On 2015-12-30 13:26:34 -0500, Tom Lane wrote:
> I doubt that is what is happening here, because those errnos don't
> seem sensible for an EOF condition, but I'd still feel more comfortable
> if be_tls_read/be_tls_write handled SSL_ERROR_SYSCALL like this:
>             if (n != -1)
>             {
>                 errno = ECONNRESET;
>                 n = -1;
>             }
> +           else
> +           {
> +               /* just in case errno is EWOULDBLOCK/EAGAIN */
> +               *waitfor = WL_SOCKET_READABLE | WL_SOCKET_WRITEABLE;
> +           }

Being a bit more defensive here sounds sensible. But I think it might be
be_tls_read/be_tls_write correspondingly. It's possible that we'd
otherwise just end up in an endless loop.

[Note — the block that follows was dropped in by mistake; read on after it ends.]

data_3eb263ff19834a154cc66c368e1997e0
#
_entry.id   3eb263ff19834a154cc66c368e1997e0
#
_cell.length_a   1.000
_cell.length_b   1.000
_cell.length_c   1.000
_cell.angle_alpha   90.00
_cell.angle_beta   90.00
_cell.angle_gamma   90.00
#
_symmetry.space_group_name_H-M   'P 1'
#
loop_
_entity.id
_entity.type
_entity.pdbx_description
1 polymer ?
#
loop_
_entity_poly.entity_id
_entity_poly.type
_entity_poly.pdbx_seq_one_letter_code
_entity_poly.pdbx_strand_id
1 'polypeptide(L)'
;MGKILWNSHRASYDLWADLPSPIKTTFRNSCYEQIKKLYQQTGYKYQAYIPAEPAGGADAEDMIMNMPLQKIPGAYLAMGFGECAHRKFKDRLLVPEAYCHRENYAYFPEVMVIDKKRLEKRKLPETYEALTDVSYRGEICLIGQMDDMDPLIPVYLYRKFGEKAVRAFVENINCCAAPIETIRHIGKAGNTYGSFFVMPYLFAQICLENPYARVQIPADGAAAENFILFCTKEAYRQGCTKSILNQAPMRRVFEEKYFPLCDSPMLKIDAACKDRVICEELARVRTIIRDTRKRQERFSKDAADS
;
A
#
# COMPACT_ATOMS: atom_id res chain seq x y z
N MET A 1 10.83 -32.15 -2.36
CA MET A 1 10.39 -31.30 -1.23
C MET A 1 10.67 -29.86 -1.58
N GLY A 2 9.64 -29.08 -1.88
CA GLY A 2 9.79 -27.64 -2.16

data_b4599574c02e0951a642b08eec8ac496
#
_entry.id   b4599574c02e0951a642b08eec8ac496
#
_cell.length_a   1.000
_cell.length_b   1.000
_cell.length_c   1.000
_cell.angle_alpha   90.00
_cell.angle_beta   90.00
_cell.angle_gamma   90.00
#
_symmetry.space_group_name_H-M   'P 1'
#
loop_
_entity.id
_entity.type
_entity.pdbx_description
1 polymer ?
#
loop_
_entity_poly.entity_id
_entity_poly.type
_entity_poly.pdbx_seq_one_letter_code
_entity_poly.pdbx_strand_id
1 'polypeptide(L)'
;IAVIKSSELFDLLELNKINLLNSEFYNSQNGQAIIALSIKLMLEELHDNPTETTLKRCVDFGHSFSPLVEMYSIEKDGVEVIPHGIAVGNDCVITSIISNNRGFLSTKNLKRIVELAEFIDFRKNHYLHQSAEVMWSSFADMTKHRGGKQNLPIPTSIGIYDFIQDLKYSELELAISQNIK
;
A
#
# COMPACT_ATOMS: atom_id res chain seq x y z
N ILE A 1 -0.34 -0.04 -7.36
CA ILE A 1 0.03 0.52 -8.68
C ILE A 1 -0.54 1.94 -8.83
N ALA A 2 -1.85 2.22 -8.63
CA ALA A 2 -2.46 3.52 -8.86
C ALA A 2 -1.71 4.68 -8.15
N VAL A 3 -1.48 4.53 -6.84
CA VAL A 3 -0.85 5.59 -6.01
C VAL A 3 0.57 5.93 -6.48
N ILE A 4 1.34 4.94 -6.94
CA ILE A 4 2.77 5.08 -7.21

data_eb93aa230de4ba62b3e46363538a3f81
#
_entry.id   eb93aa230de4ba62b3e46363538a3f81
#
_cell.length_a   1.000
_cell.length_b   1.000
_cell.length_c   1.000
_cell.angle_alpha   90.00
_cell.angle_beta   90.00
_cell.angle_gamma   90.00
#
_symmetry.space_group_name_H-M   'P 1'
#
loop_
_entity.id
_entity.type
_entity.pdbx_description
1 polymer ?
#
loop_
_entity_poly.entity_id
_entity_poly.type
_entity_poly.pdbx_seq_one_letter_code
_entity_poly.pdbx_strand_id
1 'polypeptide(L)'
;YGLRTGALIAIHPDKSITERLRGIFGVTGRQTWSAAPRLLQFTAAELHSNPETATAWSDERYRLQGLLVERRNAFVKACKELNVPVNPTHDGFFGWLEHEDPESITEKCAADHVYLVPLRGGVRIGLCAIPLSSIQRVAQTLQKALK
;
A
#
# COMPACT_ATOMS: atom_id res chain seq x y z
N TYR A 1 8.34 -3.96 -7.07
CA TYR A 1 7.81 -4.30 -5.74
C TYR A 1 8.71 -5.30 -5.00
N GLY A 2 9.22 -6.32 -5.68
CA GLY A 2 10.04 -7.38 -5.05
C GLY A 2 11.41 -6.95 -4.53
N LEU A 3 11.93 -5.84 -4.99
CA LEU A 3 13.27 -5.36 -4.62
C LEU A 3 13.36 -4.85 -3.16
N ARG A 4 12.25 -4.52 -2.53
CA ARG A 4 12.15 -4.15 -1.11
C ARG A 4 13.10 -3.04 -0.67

Shay, if you trace the backend with process explorer or something like
that, what system calls do you seen when you kill the client?

Hm, so pgwin32_recv() has the following block:
                if (pgwin32_waitforsinglesocket(s, FD_READ | FD_CLOSE | 
                        return -1;                      /* errno already set */
and there's several paths in pgwin32_waitforsinglesocket() that return
0. But I can't see any of those reasonably return EAGAIN/EWOULDBLOCK

Shay earlier said that he sees the connection in state FIN_WAIT_2. The
WSAEventSelect() docs say:
"The FD_CLOSE network event is recorded when a close indication is
received for the virtual circuit corresponding to the socket. In TCP
terms, this means that the FD_CLOSE is recorded when the connection goes
into the TIME WAIT or CLOSE WAIT states.".
To me that seems to imply that the socket Shay observed is the client's
and that the server should see at least see CLOSE WAIT.


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